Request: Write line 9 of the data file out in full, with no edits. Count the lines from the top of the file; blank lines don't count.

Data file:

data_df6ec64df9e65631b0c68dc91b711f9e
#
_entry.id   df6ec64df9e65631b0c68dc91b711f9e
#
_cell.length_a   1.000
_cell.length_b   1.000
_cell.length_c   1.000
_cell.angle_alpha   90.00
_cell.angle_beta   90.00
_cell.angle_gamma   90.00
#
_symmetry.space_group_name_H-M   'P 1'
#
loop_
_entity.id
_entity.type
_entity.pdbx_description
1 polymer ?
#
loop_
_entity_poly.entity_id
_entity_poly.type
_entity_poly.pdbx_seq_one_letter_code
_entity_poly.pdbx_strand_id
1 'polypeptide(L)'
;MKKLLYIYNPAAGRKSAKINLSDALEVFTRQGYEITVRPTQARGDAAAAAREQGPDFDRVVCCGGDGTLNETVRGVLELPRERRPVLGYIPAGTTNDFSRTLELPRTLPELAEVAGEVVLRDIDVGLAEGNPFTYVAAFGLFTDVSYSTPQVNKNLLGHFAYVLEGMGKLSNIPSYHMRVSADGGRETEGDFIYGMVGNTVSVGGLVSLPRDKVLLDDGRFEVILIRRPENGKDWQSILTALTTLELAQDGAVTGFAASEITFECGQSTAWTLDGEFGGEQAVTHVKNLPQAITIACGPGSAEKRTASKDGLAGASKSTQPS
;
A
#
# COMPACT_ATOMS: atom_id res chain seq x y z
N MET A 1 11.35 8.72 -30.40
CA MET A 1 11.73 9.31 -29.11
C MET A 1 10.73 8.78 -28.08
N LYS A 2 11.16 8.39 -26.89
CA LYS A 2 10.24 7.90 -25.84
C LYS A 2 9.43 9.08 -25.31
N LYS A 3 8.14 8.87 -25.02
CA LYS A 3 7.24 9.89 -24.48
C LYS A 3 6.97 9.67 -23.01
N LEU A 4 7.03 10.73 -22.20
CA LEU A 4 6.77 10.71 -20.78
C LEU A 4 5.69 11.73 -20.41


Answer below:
_cell.angle_beta   90.00